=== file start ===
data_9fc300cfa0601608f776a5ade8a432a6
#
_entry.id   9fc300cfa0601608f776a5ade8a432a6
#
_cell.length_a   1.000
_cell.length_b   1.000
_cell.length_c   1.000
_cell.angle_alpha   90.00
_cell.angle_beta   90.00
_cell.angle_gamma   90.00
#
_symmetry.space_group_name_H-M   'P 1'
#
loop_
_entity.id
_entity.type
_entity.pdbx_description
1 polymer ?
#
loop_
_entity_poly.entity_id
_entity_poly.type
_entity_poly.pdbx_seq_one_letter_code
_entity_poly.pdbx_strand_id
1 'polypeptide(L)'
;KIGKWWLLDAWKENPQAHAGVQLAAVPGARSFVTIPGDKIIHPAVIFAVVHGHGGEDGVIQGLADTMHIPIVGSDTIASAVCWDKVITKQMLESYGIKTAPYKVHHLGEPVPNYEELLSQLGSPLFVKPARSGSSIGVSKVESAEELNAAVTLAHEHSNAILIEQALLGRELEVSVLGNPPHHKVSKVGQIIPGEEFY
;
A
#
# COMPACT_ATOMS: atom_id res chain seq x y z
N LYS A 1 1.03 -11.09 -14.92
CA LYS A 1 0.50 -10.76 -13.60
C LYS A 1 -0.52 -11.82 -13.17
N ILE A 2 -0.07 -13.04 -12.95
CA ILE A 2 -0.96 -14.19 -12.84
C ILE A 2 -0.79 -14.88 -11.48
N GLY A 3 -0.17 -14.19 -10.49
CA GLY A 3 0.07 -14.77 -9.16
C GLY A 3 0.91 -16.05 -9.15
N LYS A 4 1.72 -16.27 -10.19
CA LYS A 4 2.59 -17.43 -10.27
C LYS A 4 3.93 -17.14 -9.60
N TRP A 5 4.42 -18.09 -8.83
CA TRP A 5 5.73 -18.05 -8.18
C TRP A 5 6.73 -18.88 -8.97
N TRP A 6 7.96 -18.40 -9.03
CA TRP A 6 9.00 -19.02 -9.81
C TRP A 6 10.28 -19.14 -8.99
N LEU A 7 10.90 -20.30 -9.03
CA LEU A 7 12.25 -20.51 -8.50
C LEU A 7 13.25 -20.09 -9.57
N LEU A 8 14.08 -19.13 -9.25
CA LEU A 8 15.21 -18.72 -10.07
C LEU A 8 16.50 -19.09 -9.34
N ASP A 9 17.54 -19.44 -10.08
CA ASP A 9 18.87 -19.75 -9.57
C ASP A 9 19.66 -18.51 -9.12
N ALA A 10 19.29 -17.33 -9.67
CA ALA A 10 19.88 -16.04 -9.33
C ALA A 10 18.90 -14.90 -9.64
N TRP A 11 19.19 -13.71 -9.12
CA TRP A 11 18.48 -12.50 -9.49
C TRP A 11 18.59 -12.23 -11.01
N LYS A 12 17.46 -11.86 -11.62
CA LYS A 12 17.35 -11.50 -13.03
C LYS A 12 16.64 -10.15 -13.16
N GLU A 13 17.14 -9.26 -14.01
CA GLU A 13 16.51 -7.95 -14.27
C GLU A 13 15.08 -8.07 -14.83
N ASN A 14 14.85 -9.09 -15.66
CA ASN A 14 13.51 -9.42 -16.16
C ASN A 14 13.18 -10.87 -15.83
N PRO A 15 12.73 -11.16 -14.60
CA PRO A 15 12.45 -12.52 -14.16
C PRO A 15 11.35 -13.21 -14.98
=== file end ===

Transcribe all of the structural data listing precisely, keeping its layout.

data_9fc300cfa0601608f776a5ade8a432a6
#
_entry.id   9fc300cfa0601608f776a5ade8a432a6
#
_cell.length_a   1.000
_cell.length_b   1.000
_cell.length_c   1.000
_cell.angle_alpha   90.00
_cell.angle_beta   90.00
_cell.angle_gamma   90.00
#
_symmetry.space_group_name_H-M   'P 1'
#
loop_
_entity.id
_entity.type
_entity.pdbx_description
1 polymer ?
#
loop_
_entity_poly.entity_id
_entity_poly.type
_entity_poly.pdbx_seq_one_letter_code
_entity_poly.pdbx_strand_id
1 'polypeptide(L)'
;KIGKWWLLDAWKENPQAHAGVQLAAVPGARSFVTIPGDKIIHPAVIFAVVHGHGGEDGVIQGLADTMHIPIVGSDTIASAVCWDKVITKQMLESYGIKTAPYKVHHLGEPVPNYEELLSQLGSPLFVKPARSGSSIGVSKVESAEELNAAVTLAHEHSNAILIEQALLGRELEVSVLGNPPHHKVSKVGQIIPGEEFY
;
A
#
# COMPACT_ATOMS: atom_id res chain seq x y z
N LYS A 1 1.03 -11.09 -14.92
CA LYS A 1 0.50 -10.76 -13.60
C LYS A 1 -0.52 -11.82 -13.17
N ILE A 2 -0.07 -13.04 -12.95
CA ILE A 2 -0.96 -14.19 -12.84
C ILE A 2 -0.79 -14.88 -11.48
N GLY A 3 -0.17 -14.19 -10.49
CA GLY A 3 0.07 -14.77 -9.16
C GLY A 3 0.91 -16.05 -9.15
N LYS A 4 1.72 -16.27 -10.19
CA LYS A 4 2.59 -17.43 -10.27
C LYS A 4 3.93 -17.14 -9.60
N TRP A 5 4.42 -18.09 -8.83
CA TRP A 5 5.73 -18.05 -8.18
C TRP A 5 6.73 -18.88 -8.97
N TRP A 6 7.96 -18.40 -9.03
CA TRP A 6 9.00 -19.02 -9.81
C TRP A 6 10.28 -19.14 -8.99
N LEU A 7 10.90 -20.30 -9.03
CA LEU A 7 12.25 -20.51 -8.50
C LEU A 7 13.25 -20.09 -9.57
N LEU A 8 14.08 -19.13 -9.25
CA LEU A 8 15.21 -18.72 -10.07
C LEU A 8 16.50 -19.09 -9.34
N ASP A 9 17.54 -19.44 -10.08
CA ASP A 9 18.87 -19.75 -9.57
C ASP A 9 19.66 -18.51 -9.12
N ALA A 10 19.29 -17.33 -9.67
CA ALA A 10 19.88 -16.04 -9.33
C ALA A 10 18.90 -14.90 -9.64
N TRP A 11 19.19 -13.71 -9.12
CA TRP A 11 18.48 -12.50 -9.49
C TRP A 11 18.59 -12.23 -11.01
N LYS A 12 17.46 -11.86 -11.62
CA LYS A 12 17.35 -11.50 -13.03
C LYS A 12 16.64 -10.15 -13.16
N GLU A 13 17.14 -9.26 -14.01
CA GLU A 13 16.51 -7.95 -14.27
C GLU A 13 15.08 -8.07 -14.83
N ASN A 14 14.85 -9.09 -15.66
CA ASN A 14 13.51 -9.42 -16.16
C ASN A 14 13.18 -10.87 -15.83
N PRO A 15 12.73 -11.16 -14.60
CA PRO A 15 12.45 -12.52 -14.16
C PRO A 15 11.35 -13.21 -14.98